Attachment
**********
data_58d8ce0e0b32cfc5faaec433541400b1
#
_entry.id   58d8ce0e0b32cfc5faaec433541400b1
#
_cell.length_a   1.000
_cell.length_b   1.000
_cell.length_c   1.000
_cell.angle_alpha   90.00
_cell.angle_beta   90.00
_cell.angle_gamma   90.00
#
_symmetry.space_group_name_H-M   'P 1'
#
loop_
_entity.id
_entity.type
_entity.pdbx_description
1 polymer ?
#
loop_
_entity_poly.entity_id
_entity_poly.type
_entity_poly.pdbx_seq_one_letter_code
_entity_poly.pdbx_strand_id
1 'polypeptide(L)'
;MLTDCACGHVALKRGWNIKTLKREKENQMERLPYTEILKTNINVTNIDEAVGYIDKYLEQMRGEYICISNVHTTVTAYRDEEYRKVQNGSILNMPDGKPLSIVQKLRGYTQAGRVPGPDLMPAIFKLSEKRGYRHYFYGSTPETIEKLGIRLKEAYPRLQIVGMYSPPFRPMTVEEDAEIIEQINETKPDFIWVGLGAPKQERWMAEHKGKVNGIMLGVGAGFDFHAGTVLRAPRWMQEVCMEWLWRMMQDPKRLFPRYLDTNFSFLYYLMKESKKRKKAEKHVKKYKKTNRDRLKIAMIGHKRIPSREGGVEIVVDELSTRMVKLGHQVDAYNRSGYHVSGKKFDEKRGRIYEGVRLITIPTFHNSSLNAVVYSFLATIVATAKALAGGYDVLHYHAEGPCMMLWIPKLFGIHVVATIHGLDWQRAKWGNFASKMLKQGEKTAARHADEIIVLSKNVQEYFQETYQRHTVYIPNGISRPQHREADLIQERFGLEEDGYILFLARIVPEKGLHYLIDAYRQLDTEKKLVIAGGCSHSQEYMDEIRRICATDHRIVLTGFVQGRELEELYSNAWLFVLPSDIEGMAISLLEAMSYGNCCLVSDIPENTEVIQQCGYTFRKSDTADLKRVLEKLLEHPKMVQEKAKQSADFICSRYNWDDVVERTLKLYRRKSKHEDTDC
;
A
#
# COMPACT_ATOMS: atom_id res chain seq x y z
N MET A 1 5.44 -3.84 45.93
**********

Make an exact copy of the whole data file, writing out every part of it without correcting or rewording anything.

data_58d8ce0e0b32cfc5faaec433541400b1
#
_entry.id   58d8ce0e0b32cfc5faaec433541400b1
#
_cell.length_a   1.000
_cell.length_b   1.000
_cell.length_c   1.000
_cell.angle_alpha   90.00
_cell.angle_beta   90.00
_cell.angle_gamma   90.00
#
_symmetry.space_group_name_H-M   'P 1'
#
loop_
_entity.id
_entity.type
_entity.pdbx_description
1 polymer ?
#
loop_
_entity_poly.entity_id
_entity_poly.type
_entity_poly.pdbx_seq_one_letter_code
_entity_poly.pdbx_strand_id
1 'polypeptide(L)'
;MLTDCACGHVALKRGWNIKTLKREKENQMERLPYTEILKTNINVTNIDEAVGYIDKYLEQMRGEYICISNVHTTVTAYRDEEYRKVQNGSILNMPDGKPLSIVQKLRGYTQAGRVPGPDLMPAIFKLSEKRGYRHYFYGSTPETIEKLGIRLKEAYPRLQIVGMYSPPFRPMTVEEDAEIIEQINETKPDFIWVGLGAPKQERWMAEHKGKVNGIMLGVGAGFDFHAGTVLRAPRWMQEVCMEWLWRMMQDPKRLFPRYLDTNFSFLYYLMKESKKRKKAEKHVKKYKKTNRDRLKIAMIGHKRIPSREGGVEIVVDELSTRMVKLGHQVDAYNRSGYHVSGKKFDEKRGRIYEGVRLITIPTFHNSSLNAVVYSFLATIVATAKALAGGYDVLHYHAEGPCMMLWIPKLFGIHVVATIHGLDWQRAKWGNFASKMLKQGEKTAARHADEIIVLSKNVQEYFQETYQRHTVYIPNGISRPQHREADLIQERFGLEEDGYILFLARIVPEKGLHYLIDAYRQLDTEKKLVIAGGCSHSQEYMDEIRRICATDHRIVLTGFVQGRELEELYSNAWLFVLPSDIEGMAISLLEAMSYGNCCLVSDIPENTEVIQQCGYTFRKSDTADLKRVLEKLLEHPKMVQEKAKQSADFICSRYNWDDVVERTLKLYRRKSKHEDTDC
;
A
#
# COMPACT_ATOMS: atom_id res chain seq x y z
N MET A 1 5.44 -3.84 45.93